Relevance more important than pricing for online retailers
In the face of growing multi-channel competition, the future prosperity of e-retailers depends on customer relevance and not necessarily pricing, according to a survey of 14,000 members of the UK's Consumers' Association.
The survey found that that seven out of ten consumers (70%) shopped online because they felt it was cheaper than shopping in the high street. It was clear that, when it comes to looking for bargains, pure online retailers have had the advantage over traditional multi-channel retailers in a recessionary world – and the worldwide growth of pure online retailers has mainly been enabled by their ability to offer low prices without the overheads of a high street presence.
But while this might seem like an obvious strategy during a recession, is it the only way to succeed in the long term, and can a reliance on low prices sustain a competitive advantage for online-only retailers? The study concluded that long term success will ultimately be achieved by those online retailers that can tailor their offerings to each individual customer through an understanding of their specific needs, and which can optimise their products, pricing, promotions, service, communications and channels accordingly.
The key enabler for this approach is the effective use of transactional and behavioural data to drive a more relevant engagement, according to Meinert Mellows, global head of analysis for Emnos: "The way to win long term is to be relevant to the needs of customers. An insight led approach is an alternative conquering strategy to just being the cheapest. It's about building trust and loyalty through the right offer to the right customers."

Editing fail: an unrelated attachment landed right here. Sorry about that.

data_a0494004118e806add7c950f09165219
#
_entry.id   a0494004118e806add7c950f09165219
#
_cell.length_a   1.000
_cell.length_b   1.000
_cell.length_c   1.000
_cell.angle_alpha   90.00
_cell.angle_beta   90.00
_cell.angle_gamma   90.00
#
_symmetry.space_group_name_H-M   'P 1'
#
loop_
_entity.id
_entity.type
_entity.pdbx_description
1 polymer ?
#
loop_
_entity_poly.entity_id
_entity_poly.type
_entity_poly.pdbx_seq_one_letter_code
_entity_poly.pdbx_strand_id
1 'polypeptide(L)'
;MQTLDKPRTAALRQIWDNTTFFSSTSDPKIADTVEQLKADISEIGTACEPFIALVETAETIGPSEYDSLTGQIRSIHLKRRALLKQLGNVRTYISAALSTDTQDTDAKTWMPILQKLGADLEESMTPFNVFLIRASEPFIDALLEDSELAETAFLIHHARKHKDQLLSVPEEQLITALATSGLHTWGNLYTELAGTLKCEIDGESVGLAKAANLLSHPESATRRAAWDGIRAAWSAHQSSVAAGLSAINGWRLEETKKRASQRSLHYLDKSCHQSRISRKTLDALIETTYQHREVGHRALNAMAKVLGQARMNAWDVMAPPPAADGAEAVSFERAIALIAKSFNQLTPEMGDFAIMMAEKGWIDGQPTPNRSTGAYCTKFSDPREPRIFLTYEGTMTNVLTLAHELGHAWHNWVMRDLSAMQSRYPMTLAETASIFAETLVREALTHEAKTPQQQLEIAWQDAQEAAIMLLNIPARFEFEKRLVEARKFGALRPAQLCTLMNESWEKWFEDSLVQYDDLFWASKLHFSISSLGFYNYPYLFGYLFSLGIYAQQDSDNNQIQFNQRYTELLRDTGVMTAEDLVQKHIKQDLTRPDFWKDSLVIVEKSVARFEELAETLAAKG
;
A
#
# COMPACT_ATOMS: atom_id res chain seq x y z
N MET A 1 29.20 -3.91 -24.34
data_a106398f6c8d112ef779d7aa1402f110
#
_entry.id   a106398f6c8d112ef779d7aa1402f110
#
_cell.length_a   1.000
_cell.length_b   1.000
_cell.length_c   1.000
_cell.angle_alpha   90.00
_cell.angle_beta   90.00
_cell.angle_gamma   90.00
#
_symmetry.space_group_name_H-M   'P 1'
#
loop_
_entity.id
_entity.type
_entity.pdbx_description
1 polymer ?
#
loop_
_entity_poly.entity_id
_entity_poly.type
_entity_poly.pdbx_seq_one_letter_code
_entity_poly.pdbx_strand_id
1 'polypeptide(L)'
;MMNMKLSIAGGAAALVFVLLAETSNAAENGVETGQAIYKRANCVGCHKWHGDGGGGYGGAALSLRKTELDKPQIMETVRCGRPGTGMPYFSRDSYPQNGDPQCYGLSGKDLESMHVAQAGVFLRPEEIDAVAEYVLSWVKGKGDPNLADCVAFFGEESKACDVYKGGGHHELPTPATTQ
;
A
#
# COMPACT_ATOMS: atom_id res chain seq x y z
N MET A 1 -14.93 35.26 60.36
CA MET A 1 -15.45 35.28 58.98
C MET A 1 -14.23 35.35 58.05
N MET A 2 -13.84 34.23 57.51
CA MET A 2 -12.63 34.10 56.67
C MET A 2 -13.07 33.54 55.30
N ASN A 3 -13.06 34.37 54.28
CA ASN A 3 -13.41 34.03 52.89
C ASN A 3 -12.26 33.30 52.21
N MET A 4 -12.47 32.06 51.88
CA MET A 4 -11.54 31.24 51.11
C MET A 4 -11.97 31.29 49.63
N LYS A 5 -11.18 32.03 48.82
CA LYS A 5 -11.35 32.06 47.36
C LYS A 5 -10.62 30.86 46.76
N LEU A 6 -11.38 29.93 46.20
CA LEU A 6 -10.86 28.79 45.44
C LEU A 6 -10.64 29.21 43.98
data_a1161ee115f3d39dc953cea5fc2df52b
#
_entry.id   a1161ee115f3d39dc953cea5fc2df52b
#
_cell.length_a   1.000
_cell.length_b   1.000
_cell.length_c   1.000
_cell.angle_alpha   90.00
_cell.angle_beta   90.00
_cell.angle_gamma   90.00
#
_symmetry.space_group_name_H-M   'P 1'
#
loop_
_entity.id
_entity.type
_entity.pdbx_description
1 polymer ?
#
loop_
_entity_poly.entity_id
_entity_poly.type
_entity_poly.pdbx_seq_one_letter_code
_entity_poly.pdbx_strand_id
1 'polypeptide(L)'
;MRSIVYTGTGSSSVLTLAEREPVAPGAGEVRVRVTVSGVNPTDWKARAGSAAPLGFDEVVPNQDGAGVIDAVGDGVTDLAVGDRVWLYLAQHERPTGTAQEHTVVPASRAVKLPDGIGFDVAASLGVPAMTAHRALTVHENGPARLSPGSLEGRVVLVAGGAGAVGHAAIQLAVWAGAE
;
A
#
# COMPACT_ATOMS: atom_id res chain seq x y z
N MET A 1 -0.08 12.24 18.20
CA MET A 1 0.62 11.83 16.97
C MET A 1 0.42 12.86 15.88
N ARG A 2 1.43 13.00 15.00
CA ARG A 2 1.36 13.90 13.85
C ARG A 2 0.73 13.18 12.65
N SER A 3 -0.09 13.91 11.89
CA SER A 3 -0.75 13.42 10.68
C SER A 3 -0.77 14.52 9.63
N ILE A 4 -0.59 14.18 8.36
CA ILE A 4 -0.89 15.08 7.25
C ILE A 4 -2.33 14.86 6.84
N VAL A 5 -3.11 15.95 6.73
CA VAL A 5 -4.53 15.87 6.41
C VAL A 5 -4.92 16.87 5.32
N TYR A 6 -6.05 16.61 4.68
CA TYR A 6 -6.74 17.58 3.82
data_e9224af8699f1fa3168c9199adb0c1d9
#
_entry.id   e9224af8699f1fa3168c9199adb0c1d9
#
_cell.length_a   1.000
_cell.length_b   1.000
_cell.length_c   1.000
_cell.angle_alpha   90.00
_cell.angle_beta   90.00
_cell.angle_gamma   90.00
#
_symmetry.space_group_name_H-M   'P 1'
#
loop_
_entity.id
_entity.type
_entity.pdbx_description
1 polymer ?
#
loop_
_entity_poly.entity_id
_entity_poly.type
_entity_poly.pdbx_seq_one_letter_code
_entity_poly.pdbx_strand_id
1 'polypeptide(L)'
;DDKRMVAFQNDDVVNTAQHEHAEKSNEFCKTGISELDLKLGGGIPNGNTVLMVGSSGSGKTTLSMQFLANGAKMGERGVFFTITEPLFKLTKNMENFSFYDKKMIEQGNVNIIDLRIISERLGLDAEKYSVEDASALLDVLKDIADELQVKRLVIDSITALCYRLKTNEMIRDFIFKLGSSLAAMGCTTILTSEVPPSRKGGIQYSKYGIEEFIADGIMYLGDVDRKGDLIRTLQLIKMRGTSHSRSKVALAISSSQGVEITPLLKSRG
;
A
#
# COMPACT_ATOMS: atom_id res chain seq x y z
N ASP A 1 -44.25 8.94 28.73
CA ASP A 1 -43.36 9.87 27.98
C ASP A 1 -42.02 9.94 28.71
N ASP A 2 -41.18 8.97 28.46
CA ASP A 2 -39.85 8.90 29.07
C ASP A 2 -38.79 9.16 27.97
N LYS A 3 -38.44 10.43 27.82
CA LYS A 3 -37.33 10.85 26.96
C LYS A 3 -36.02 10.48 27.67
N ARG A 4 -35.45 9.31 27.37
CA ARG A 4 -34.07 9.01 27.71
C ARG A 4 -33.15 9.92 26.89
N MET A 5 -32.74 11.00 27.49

Given the ability of online retail to offer a huge range of choice data insight can enable e-retailers to personalise the online experience and ensure the offers and products are optimised to individual customer preference. This enables the retailer to increase impulse purchase and cross selling opportunities through relevant product suggestions.
In addition, predictive analysis can ensure pricing and promotions strategies are targeted through intelligent communications to improve their effectiveness. Price sensitive customers can be identified and targeted with promotional pricing. On the other hand, those customers that value convenience, quality or access to particular services can be addressed differently, for example, through priority in delivery or support.
However, despite the success over the past decade of this approach, many online retailers are yet to make the switch in thinking. A recent review of the UK's top online retailers revealed that 80% are failing to gather even basic contextual information at sign-up. A survey undertaken by Emailvision suggested that a failure to harvest data such as gender, address or date of birth reduces the ability of these online retailers to have a more meaningful and ongoing engagement with customers.
"In the online world, retailers should be doing more to combine their data to gain a holistic view of the customer. Shopping transaction history, combined with visitor behaviour and other contextual information provides the insight to create a more relevant experience; suggesting relevant cross-sells, impulse purchases and informed promotions that make sense to that shopper," concluded Mellows.